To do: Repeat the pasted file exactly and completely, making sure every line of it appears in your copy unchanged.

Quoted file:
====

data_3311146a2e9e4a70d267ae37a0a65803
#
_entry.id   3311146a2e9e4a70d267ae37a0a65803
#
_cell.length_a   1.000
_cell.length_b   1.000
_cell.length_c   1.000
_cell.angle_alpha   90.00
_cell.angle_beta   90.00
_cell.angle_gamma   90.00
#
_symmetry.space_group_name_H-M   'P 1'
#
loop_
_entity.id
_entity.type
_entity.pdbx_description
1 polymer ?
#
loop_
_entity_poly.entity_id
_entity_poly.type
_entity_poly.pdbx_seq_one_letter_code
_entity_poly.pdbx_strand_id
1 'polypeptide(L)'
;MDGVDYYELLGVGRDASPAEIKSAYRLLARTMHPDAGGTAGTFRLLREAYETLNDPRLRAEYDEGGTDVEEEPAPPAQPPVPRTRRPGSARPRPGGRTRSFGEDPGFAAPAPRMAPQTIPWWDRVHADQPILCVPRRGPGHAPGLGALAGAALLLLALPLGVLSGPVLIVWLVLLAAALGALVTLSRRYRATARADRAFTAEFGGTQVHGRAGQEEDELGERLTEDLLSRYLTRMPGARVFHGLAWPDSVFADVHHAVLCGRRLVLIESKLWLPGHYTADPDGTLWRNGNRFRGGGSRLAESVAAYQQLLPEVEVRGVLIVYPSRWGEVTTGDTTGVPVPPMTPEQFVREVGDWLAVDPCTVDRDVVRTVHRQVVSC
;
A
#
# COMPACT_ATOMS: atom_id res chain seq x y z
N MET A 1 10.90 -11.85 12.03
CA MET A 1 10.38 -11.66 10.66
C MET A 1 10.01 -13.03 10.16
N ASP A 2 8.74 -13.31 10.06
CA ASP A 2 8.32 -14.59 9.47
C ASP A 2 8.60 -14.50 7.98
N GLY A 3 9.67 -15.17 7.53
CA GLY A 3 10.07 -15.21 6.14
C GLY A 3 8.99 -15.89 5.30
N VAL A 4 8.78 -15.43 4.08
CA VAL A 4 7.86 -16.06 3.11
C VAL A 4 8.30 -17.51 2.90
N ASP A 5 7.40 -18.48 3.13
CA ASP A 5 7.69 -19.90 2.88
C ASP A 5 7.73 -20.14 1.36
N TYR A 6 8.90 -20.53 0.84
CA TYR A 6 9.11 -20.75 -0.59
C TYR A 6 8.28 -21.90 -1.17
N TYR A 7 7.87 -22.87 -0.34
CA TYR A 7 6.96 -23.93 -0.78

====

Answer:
data_3311146a2e9e4a70d267ae37a0a65803
#
_entry.id   3311146a2e9e4a70d267ae37a0a65803
#
_cell.length_a   1.000
_cell.length_b   1.000
_cell.length_c   1.000
_cell.angle_alpha   90.00
_cell.angle_beta   90.00
_cell.angle_gamma   90.00
#
_symmetry.space_group_name_H-M   'P 1'
#
loop_
_entity.id
_entity.type
_entity.pdbx_description
1 polymer ?
#
loop_
_entity_poly.entity_id
_entity_poly.type
_entity_poly.pdbx_seq_one_letter_code
_entity_poly.pdbx_strand_id
1 'polypeptide(L)'
;MDGVDYYELLGVGRDASPAEIKSAYRLLARTMHPDAGGTAGTFRLLREAYETLNDPRLRAEYDEGGTDVEEEPAPPAQPPVPRTRRPGSARPRPGGRTRSFGEDPGFAAPAPRMAPQTIPWWDRVHADQPILCVPRRGPGHAPGLGALAGAALLLLALPLGVLSGPVLIVWLVLLAAALGALVTLSRRYRATARADRAFTAEFGGTQVHGRAGQEEDELGERLTEDLLSRYLTRMPGARVFHGLAWPDSVFADVHHAVLCGRRLVLIESKLWLPGHYTADPDGTLWRNGNRFRGGGSRLAESVAAYQQLLPEVEVRGVLIVYPSRWGEVTTGDTTGVPVPPMTPEQFVREVGDWLAVDPCTVDRDVVRTVHRQVVSC
;
A
#
# COMPACT_ATOMS: atom_id res chain seq x y z
N MET A 1 10.90 -11.85 12.03
CA MET A 1 10.38 -11.66 10.66
C MET A 1 10.01 -13.03 10.16
N ASP A 2 8.74 -13.31 10.06
CA ASP A 2 8.32 -14.59 9.47
C ASP A 2 8.60 -14.50 7.98
N GLY A 3 9.67 -15.17 7.53
CA GLY A 3 10.07 -15.21 6.14
C GLY A 3 8.99 -15.89 5.30
N VAL A 4 8.78 -15.43 4.08
CA VAL A 4 7.86 -16.06 3.11
C VAL A 4 8.30 -17.51 2.90
N ASP A 5 7.40 -18.48 3.13
CA ASP A 5 7.69 -19.90 2.88
C ASP A 5 7.73 -20.14 1.36
N TYR A 6 8.90 -20.53 0.84
CA TYR A 6 9.11 -20.75 -0.59
C TYR A 6 8.28 -21.90 -1.17
N TYR A 7 7.87 -22.87 -0.34
CA TYR A 7 6.96 -23.93 -0.78